A man accused of killing a fellow psychiatric patient while he was hospitalized for two attempted murders could have been sent to a maximum security psychiatric facility instead of Middle Tennessee Mental Health Institute, according to the state department that oversees health care for the mentally ill.
Kevin Beasley is charged with murder, after what police call an unprovoked attack on Aug. 4 on another MTMHI patient, Billy Joe Newman.
Newman was being treated at MTMHI for complications after a stroke, his family's attorney said.
Beasley was being held at MTMHI after a judge found him not guilty by reason of insanity after police said Beasley ran over a man with an ATV and stabbed a grandmother in the neck with a steak knife. Beasley was being held in the general population of MTMHI when he allegedly attacked Newman.
A woman who was once an inpatient at MTMHI said she's not surprised someone was killed by a dangerous accused criminal there; she'd seen it herself.
Debi Gilley openly talks about something many people won't: her bipolar disease.
She said that while at MTMHI several years ago, a fellow patient in the day room told her something that chilled her to the bone.
"He looked me square in the eye and said, 'I murdered my wife. I was transferred here from prison. I stabbed my wife 13 times,'" Gilley said. "I thought I would faint. My ears started ringing. I was feeling like I needed to find a phone to tell someone, 'I'm in the wrong place.'"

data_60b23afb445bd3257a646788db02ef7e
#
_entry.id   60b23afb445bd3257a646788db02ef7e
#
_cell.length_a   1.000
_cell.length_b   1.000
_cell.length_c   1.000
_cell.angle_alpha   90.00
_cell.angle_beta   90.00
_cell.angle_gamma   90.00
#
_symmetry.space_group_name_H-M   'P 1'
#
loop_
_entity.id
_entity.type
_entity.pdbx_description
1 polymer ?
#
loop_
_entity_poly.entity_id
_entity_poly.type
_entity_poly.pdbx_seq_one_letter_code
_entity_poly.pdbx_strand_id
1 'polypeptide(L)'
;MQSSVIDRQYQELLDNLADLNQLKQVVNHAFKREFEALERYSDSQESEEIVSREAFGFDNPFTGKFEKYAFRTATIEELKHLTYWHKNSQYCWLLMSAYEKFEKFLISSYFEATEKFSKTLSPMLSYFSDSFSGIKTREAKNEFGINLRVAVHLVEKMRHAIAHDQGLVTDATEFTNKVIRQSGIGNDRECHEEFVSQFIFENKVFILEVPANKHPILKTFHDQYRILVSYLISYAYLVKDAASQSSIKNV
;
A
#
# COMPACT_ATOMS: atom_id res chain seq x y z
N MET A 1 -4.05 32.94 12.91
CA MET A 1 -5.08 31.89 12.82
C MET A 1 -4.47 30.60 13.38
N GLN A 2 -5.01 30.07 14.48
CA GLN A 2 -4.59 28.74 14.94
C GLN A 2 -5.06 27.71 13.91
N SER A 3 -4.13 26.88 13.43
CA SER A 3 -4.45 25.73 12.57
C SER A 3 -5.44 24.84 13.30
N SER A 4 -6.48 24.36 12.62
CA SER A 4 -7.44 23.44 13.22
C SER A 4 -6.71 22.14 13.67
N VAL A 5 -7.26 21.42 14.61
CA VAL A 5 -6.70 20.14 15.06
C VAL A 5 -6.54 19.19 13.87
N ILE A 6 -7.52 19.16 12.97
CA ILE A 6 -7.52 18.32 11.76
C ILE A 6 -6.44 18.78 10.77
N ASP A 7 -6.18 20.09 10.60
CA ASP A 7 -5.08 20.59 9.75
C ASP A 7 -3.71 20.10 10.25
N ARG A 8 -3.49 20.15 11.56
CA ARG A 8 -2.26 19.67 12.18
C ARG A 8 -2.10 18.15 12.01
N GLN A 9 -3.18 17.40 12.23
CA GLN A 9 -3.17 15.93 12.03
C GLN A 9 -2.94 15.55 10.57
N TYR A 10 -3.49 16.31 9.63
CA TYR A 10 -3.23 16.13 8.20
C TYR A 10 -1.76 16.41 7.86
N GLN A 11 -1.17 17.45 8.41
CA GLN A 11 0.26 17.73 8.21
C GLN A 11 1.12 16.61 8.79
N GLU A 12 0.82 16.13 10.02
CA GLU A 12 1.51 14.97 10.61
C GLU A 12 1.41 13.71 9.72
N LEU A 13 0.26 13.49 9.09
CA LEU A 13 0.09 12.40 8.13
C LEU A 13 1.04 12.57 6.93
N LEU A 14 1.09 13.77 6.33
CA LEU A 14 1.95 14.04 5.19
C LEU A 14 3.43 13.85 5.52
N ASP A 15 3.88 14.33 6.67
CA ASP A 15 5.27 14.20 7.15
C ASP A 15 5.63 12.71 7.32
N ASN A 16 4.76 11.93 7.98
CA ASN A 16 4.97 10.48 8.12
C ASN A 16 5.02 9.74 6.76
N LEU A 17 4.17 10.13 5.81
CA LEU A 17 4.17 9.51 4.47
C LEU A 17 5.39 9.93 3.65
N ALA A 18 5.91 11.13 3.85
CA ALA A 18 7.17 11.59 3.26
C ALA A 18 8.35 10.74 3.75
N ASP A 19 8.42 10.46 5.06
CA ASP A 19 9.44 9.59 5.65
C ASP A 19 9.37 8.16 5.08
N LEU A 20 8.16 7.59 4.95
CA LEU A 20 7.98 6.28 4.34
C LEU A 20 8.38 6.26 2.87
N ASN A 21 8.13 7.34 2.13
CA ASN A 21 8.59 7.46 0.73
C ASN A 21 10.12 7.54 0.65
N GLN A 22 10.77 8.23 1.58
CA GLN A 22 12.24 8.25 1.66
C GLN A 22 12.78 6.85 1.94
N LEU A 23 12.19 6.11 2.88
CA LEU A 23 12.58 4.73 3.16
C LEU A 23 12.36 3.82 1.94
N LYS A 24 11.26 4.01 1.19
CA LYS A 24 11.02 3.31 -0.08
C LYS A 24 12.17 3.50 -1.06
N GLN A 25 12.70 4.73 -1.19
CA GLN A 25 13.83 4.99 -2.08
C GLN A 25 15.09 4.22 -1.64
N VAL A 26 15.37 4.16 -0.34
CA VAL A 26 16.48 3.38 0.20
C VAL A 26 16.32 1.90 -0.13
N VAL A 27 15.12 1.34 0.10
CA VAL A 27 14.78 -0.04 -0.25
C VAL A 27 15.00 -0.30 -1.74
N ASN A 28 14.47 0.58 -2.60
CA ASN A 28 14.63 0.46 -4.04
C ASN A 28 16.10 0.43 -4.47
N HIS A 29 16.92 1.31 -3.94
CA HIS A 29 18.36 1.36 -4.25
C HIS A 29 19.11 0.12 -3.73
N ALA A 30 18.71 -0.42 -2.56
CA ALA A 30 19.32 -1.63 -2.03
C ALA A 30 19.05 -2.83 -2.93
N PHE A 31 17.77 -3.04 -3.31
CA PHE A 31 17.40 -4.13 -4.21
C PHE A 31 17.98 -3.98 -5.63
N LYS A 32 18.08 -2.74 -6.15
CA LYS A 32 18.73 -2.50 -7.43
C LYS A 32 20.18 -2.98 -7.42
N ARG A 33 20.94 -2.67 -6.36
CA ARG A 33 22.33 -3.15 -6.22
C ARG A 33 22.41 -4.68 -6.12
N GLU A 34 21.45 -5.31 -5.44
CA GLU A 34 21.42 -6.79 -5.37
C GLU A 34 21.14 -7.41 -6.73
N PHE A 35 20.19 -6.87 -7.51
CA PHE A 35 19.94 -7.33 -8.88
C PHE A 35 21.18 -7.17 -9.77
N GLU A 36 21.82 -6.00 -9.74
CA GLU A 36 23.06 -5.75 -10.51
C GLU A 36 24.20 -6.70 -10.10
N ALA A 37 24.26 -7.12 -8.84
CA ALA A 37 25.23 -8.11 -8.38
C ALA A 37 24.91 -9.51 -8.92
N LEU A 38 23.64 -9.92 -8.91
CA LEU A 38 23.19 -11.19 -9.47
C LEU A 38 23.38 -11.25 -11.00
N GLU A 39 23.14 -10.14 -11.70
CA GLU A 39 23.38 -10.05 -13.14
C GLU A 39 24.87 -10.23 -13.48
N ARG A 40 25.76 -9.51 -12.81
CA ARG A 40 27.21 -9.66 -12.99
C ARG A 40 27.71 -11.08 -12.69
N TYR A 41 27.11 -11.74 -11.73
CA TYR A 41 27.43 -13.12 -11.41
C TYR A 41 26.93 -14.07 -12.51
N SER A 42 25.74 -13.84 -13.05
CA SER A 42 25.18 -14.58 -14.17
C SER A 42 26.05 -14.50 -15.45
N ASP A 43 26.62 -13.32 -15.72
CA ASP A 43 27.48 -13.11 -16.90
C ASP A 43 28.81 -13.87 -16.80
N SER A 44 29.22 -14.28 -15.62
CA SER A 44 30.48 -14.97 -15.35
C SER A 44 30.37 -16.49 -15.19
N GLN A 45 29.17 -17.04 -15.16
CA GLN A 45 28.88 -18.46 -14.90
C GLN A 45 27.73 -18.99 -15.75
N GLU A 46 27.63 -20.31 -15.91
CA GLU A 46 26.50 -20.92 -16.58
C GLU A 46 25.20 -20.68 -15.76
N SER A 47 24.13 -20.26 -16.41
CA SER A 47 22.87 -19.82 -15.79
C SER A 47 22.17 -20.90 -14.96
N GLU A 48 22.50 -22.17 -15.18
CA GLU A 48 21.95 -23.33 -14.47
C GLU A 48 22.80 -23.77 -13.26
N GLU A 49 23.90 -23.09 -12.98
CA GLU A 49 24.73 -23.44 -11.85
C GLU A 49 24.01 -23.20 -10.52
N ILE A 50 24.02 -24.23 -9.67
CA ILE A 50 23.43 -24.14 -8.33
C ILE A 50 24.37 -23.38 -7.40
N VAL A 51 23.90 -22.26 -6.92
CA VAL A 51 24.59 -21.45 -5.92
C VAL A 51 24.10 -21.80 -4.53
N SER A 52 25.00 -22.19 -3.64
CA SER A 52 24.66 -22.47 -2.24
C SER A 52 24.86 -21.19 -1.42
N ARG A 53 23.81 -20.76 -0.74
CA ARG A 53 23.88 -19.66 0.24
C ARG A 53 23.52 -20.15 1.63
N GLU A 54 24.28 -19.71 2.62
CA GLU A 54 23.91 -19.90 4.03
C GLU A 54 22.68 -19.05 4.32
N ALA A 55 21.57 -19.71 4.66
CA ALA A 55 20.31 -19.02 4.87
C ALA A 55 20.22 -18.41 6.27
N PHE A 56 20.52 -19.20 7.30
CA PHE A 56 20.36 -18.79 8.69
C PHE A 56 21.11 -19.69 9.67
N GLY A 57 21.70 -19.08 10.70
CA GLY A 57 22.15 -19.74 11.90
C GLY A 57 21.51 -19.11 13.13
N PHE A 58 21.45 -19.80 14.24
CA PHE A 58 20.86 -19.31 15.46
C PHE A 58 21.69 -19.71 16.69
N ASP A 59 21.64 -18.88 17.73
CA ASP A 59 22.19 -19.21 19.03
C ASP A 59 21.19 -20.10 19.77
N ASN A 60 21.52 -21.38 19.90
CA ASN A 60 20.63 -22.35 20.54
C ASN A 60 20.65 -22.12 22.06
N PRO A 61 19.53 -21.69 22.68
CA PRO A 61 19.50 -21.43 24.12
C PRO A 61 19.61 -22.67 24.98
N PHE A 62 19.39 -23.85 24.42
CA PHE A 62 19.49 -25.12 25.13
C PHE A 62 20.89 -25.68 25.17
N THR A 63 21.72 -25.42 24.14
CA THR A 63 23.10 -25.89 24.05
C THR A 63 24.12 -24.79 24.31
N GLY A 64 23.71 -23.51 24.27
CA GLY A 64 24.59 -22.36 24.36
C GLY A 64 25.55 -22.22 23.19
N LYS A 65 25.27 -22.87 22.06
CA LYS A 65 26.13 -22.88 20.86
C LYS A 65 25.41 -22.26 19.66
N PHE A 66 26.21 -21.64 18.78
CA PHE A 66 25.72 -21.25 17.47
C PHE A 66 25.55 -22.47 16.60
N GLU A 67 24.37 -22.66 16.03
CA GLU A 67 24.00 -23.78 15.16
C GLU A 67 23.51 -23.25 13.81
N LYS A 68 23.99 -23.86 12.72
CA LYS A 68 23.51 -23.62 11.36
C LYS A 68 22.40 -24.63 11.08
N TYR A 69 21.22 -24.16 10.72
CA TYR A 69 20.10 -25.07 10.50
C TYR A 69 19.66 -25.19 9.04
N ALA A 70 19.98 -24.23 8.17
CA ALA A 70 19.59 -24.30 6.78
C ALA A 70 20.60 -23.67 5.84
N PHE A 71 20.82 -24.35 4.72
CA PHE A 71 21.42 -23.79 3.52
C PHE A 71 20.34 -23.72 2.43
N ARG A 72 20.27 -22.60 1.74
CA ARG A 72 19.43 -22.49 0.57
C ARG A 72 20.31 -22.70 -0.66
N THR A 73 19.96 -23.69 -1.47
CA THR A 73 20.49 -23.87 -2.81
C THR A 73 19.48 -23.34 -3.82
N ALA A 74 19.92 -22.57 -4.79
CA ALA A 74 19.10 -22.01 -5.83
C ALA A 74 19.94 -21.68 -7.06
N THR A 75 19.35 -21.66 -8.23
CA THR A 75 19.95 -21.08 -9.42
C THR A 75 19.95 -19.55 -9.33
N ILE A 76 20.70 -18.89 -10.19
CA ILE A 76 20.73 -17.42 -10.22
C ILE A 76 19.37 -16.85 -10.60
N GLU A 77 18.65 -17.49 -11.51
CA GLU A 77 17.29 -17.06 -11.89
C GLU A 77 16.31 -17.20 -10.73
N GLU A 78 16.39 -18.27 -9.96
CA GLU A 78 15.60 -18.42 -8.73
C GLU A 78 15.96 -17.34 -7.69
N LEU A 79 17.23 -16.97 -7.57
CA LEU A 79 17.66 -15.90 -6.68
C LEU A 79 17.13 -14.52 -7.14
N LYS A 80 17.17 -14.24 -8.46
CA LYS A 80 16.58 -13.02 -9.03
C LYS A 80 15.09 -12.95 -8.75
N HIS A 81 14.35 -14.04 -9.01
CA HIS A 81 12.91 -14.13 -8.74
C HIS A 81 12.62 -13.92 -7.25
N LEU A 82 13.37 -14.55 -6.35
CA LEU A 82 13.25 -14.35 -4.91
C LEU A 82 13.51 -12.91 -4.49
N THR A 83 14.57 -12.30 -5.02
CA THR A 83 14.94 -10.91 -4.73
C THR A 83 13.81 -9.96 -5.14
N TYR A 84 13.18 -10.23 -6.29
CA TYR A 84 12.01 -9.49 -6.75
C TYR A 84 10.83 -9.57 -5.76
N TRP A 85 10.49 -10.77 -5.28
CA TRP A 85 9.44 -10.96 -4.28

Gilley wasn't surprised when she saw Channel 4's story last week about Beasley's alleged attack on an innocent, non-violent patient. She had expected something terrible like this to happen.
"For him to be mixed with violent people, that's the definition of insanity," she said.
The Tennessee Department of Mental Health and Substance Abuse Services oversees mental health care in the state. Department spokesman Michael A. Rabkin told Channel 4 News that the judge in the Beasley case could have sent Beasley to a maximum security facility, the Forensic Services Program, but did not.
The assistant district attorney who handled Beasley's case, Roger Moore, said in his opinion, the judge signed the correct order. He believes it was up to state mental health officials to decide how best to place Beasley within their system.
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